For all the frustrating news about teacher-contract negotiations in Rhode Island, there are some encouraging signs coming from Smith Hill. This year’s decisions indicate that our legislators now understand something: Rhode Island does not have adequate public-education performance, and increases in funding have been going to excessive adult entitlements, rather than toward improving student achievement.

The citizens of Rhode Island need to work now to send a message to the unions and the legislature. We need a strong new pension-reform plan that seriously gets to the heart of the problem, a statewide health-care plan, no more insurance buy-backs, 10 sick days and TDI, and a research-based evaluation system in every district.

What we are doing is not working for our children and is not sustainable. Unfortunately for our students and the taxpayers of Rhode Island, that is eminently clear.

Valerie Forti is president of The Education Partnership.



  1. Why is it that when it comes to salaries, teachers can’t wait to tell us they are “professionals” and need to be compensated thusly, yet I never hear anyone challenge why “professionals” need the protection of a union in the first place?

    If teachers want to be paid like professionals then I would suggest they start by dissolving their union. Once that is done, they can then act like other professionals and individually negotiate personal contracts. If they are competent, and can demonstrate excellence, like all other professionals, they will be well compensated. If they suck, oh, well, find another career.

    Until teachers no longer accept union protection for the underperforming and non-performing, I will consider their career choice more like that of other union employees such as garbage collectors and toll booth operators.

    When they act professionally, I will honor them with the appropriate esteem. Until then, they can expect no more respect then any other union member.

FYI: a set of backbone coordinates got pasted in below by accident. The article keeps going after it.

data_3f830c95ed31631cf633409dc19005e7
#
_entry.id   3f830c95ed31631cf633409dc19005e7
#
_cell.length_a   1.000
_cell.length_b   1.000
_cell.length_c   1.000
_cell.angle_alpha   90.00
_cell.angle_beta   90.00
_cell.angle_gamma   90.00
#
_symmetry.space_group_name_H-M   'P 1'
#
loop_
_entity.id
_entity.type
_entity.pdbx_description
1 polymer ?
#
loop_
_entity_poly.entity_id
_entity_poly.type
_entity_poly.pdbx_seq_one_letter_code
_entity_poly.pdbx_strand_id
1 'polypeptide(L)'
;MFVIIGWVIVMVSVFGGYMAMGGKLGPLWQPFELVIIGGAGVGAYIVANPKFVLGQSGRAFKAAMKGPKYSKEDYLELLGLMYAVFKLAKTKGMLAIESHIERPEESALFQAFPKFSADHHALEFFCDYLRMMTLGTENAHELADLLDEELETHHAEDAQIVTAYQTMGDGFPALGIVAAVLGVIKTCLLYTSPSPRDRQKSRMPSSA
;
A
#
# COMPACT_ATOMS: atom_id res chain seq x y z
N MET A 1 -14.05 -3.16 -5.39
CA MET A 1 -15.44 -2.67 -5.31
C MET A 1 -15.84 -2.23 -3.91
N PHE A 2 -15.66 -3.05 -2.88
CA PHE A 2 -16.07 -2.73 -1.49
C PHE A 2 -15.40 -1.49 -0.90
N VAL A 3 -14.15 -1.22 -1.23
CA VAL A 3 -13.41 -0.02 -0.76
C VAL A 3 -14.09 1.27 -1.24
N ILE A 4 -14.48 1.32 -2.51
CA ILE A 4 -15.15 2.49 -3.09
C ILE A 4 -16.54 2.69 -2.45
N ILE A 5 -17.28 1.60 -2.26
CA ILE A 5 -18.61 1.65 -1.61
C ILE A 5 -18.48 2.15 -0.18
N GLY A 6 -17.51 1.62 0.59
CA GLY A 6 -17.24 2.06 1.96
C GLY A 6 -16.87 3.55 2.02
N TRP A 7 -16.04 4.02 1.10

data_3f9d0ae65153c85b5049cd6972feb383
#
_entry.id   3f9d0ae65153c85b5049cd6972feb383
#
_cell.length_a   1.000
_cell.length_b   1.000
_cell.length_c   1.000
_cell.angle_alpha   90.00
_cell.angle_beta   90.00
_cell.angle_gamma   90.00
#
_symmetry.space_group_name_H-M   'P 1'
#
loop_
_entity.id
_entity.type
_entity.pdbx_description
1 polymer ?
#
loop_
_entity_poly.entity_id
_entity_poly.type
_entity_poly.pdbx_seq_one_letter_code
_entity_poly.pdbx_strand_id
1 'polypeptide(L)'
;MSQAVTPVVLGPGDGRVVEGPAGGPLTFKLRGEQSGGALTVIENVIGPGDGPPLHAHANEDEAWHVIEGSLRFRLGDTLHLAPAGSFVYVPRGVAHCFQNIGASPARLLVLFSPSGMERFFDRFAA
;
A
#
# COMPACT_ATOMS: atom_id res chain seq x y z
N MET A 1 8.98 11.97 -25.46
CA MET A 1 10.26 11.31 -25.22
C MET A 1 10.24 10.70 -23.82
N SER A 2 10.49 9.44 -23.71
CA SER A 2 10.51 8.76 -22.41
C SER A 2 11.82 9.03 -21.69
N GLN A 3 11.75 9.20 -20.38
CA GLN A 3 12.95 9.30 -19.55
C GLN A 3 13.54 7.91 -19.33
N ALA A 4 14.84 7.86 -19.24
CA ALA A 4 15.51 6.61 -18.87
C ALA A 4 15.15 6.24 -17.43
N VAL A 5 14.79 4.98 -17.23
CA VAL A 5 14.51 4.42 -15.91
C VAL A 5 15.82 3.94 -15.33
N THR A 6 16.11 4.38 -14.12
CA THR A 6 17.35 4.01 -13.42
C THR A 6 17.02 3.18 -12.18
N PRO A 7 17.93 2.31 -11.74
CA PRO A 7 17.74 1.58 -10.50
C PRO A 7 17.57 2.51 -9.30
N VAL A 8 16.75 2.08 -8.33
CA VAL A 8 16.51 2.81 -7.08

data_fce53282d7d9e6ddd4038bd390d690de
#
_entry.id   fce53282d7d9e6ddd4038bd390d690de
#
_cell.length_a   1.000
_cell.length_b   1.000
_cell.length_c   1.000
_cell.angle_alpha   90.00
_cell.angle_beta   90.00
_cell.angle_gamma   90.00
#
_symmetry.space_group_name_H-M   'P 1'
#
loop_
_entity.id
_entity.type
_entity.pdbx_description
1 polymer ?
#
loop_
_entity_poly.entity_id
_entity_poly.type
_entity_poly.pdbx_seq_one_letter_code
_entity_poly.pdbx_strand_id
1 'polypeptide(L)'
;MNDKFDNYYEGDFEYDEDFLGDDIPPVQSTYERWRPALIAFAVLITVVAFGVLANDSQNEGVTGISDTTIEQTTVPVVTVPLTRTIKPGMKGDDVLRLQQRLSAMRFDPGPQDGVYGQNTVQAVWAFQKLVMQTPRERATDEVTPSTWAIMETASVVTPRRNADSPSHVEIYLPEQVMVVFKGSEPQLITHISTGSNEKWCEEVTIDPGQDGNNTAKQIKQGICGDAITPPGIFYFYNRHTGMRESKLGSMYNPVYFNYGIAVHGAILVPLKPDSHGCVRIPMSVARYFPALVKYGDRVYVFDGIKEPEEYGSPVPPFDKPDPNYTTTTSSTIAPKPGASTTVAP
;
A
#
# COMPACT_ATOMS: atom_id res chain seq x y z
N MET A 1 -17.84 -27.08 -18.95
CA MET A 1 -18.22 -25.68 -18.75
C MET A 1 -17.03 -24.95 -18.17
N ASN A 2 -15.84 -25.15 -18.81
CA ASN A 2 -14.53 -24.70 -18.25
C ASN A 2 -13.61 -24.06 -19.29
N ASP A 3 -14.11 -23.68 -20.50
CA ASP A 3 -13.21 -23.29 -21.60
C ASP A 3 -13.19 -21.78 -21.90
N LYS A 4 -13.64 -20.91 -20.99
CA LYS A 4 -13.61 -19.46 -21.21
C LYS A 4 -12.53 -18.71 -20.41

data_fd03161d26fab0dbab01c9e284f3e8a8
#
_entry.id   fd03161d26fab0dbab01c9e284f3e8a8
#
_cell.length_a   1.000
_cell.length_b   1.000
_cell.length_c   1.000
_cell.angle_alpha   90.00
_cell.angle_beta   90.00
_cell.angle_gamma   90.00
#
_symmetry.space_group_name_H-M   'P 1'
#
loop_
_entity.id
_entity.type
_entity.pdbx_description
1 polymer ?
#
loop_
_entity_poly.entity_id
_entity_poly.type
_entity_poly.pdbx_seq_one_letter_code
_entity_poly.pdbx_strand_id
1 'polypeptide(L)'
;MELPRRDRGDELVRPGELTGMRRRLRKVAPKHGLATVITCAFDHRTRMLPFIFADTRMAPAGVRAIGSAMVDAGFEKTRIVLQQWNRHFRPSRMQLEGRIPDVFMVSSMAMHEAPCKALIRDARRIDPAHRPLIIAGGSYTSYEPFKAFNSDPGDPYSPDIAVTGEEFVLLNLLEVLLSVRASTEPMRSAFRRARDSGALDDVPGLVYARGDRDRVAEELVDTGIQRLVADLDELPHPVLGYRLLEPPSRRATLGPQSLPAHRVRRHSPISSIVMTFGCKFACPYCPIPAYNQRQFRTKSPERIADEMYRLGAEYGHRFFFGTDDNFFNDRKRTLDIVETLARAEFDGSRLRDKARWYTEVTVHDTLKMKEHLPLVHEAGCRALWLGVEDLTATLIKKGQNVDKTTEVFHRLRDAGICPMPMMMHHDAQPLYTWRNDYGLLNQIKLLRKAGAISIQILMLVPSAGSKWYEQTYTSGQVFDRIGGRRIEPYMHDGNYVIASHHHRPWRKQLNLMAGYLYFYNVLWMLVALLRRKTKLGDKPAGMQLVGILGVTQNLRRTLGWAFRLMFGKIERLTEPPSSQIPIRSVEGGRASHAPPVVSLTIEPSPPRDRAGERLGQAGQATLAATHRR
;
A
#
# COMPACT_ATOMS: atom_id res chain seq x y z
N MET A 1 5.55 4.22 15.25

By the way, I appreciate Ms. Forti’s optimism about the state’s legislature, but since most of our politicians are in the back pockets of unions, I’ll wait awhile before assuming that our politiicans are done pandering to the teacher’s union.

    Comment by Curious Resident — September 13, 2007 @ 7:45 pm | Reply

  2. The one issue that every school committe neglects to include in each and every negotiating session is the swithch to an 8 hr work day for our professional teachers. They tell us that they work at least that many hours anyway. So, do it at school. That way, they’re already there for 1x/week ‘planning sessions’ and 1x/week ‘team meetings’ and 3x/week ‘after school help’ for the students who need it.

    I have mentioned this before to other parents and they think it’s a great idea. How about you taxpayers? Wouldn’t you like to have your teachers actually working 8hr/day? at the school?

    Comment by very tired — September 14, 2007 @ 1:08 pm | Reply

  3. My constituents tell me they want all Chariho employees treated just like employees in the private sector. As a member of the contract negotiations committee, I have to say that this is a tall order.

    After negotiations, I’ll be ablle to discuss this more.

    Comment by Bill Felkner — September 14, 2007 @ 1:14 pm | Reply

  4. Maybe a tall order Mr. Felkner, and maybe unattainable considering the roll over nature of your fellow committee colleagues, but my wife and I are two parents willing to take over the education of our children the minute Chariho teachers walk. They can ride off into the sunset for all I care. They suck us dry and give us a pittance in return…good riddance.

    In fact, to any Town Councilors reading here, stop sending our money to Chariho, send it to each parent instead. You send me $12,000 per child and I’ll send you back $5,000; get my children a better education; and save taxpayers the burden of having to continuously reject building bonds.

    That’s right, for $7,000 per child, my children will be better educated than at Chariho and you’ll have no need to build the Chariho Taj Mahal. Give it some thought, won’t you?

    Mr. Felkner, propose the 8 hour work day. As Tired tells us, they claim to be working at least this much per day anyway…might as well do it at school. If they reject it, let them go…bye, bye. Somehow I don’t think the majority of the committee has the courage to do the right thing for the taxpayers and children, but who knows, maybe they’ll grow a backbone?

    Oh, I almost forgot, so many of them have relatives in the school system they might not be able to help themselves. Giving their relatives other people’s money isn’t as bad as being disinvited to the Thanksgiving Day feast.

    Comment by Curious Resident — September 14, 2007 @ 2:01 pm | Reply